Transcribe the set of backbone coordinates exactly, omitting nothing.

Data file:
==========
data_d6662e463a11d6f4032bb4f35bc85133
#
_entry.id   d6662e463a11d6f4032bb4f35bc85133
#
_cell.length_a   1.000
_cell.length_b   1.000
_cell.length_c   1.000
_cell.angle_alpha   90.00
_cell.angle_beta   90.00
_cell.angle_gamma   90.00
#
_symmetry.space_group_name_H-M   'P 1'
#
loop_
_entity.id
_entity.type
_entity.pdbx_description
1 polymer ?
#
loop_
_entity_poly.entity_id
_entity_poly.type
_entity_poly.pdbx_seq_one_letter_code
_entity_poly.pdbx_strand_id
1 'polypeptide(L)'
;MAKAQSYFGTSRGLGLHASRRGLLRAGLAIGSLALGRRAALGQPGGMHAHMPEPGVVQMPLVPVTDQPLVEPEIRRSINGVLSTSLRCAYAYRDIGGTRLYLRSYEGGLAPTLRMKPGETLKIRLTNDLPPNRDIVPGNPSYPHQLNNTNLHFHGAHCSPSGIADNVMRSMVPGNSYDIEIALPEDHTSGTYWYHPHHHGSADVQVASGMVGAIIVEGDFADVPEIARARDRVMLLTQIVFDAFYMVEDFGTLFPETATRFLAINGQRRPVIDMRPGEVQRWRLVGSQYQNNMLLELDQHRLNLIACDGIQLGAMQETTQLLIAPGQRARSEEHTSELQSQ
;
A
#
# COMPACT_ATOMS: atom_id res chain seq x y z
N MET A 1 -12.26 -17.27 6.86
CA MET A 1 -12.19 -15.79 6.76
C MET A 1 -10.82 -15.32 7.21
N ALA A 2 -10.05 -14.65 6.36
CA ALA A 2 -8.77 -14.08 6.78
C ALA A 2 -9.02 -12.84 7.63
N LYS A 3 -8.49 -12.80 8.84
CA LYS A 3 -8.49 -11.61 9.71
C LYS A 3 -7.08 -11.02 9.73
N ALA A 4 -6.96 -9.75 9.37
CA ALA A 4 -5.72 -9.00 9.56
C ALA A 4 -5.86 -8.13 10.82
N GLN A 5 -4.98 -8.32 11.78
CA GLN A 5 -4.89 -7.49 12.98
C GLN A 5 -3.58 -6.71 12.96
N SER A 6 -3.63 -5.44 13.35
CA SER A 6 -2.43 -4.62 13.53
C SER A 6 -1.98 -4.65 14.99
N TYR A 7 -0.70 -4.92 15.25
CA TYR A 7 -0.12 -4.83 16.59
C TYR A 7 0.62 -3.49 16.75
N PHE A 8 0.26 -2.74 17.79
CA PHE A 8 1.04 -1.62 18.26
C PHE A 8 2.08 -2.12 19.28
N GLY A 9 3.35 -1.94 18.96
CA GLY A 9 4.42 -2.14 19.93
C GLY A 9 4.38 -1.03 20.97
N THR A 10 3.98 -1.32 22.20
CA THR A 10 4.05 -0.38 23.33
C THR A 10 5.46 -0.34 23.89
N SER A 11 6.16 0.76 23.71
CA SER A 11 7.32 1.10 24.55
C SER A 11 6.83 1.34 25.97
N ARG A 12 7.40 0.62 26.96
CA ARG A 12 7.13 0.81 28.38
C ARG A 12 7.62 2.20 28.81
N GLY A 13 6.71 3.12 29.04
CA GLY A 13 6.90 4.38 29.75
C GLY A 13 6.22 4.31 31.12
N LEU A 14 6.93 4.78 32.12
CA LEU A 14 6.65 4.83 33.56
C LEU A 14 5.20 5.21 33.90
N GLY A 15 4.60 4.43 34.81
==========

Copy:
data_d6662e463a11d6f4032bb4f35bc85133
#
_entry.id   d6662e463a11d6f4032bb4f35bc85133
#
_cell.length_a   1.000
_cell.length_b   1.000
_cell.length_c   1.000
_cell.angle_alpha   90.00
_cell.angle_beta   90.00
_cell.angle_gamma   90.00
#
_symmetry.space_group_name_H-M   'P 1'
#
loop_
_entity.id
_entity.type
_entity.pdbx_description
1 polymer ?
#
loop_
_entity_poly.entity_id
_entity_poly.type
_entity_poly.pdbx_seq_one_letter_code
_entity_poly.pdbx_strand_id
1 'polypeptide(L)'
;MAKAQSYFGTSRGLGLHASRRGLLRAGLAIGSLALGRRAALGQPGGMHAHMPEPGVVQMPLVPVTDQPLVEPEIRRSINGVLSTSLRCAYAYRDIGGTRLYLRSYEGGLAPTLRMKPGETLKIRLTNDLPPNRDIVPGNPSYPHQLNNTNLHFHGAHCSPSGIADNVMRSMVPGNSYDIEIALPEDHTSGTYWYHPHHHGSADVQVASGMVGAIIVEGDFADVPEIARARDRVMLLTQIVFDAFYMVEDFGTLFPETATRFLAINGQRRPVIDMRPGEVQRWRLVGSQYQNNMLLELDQHRLNLIACDGIQLGAMQETTQLLIAPGQRARSEEHTSELQSQ
;
A
#
# COMPACT_ATOMS: atom_id res chain seq x y z
N MET A 1 -12.26 -17.27 6.86
CA MET A 1 -12.19 -15.79 6.76
C MET A 1 -10.82 -15.32 7.21
N ALA A 2 -10.05 -14.65 6.36
CA ALA A 2 -8.77 -14.08 6.78
C ALA A 2 -9.02 -12.84 7.63
N LYS A 3 -8.49 -12.80 8.84
CA LYS A 3 -8.49 -11.61 9.71
C LYS A 3 -7.08 -11.02 9.73
N ALA A 4 -6.96 -9.75 9.37
CA ALA A 4 -5.72 -9.00 9.56
C ALA A 4 -5.86 -8.13 10.82
N GLN A 5 -4.98 -8.32 11.78
CA GLN A 5 -4.89 -7.49 12.98
C GLN A 5 -3.58 -6.71 12.96
N SER A 6 -3.63 -5.44 13.35
CA SER A 6 -2.43 -4.62 13.53
C SER A 6 -1.98 -4.65 14.99
N TYR A 7 -0.70 -4.92 15.25
CA TYR A 7 -0.12 -4.83 16.59
C TYR A 7 0.62 -3.49 16.75
N PHE A 8 0.26 -2.74 17.79
CA PHE A 8 1.04 -1.62 18.26
C PHE A 8 2.08 -2.12 19.28
N GLY A 9 3.35 -1.94 18.96
CA GLY A 9 4.42 -2.14 19.93
C GLY A 9 4.38 -1.03 20.97
N THR A 10 3.98 -1.32 22.20
CA THR A 10 4.05 -0.38 23.33
C THR A 10 5.46 -0.34 23.89
N SER A 11 6.16 0.76 23.71
CA SER A 11 7.32 1.10 24.55
C SER A 11 6.83 1.34 25.97
N ARG A 12 7.40 0.62 26.96
CA ARG A 12 7.13 0.81 28.38
C ARG A 12 7.62 2.20 28.81
N GLY A 13 6.71 3.12 29.04
CA GLY A 13 6.90 4.38 29.75
C GLY A 13 6.22 4.31 31.12
N LEU A 14 6.93 4.78 32.12
CA LEU A 14 6.65 4.83 33.56
C LEU A 14 5.20 5.21 33.90
N GLY A 15 4.60 4.43 34.81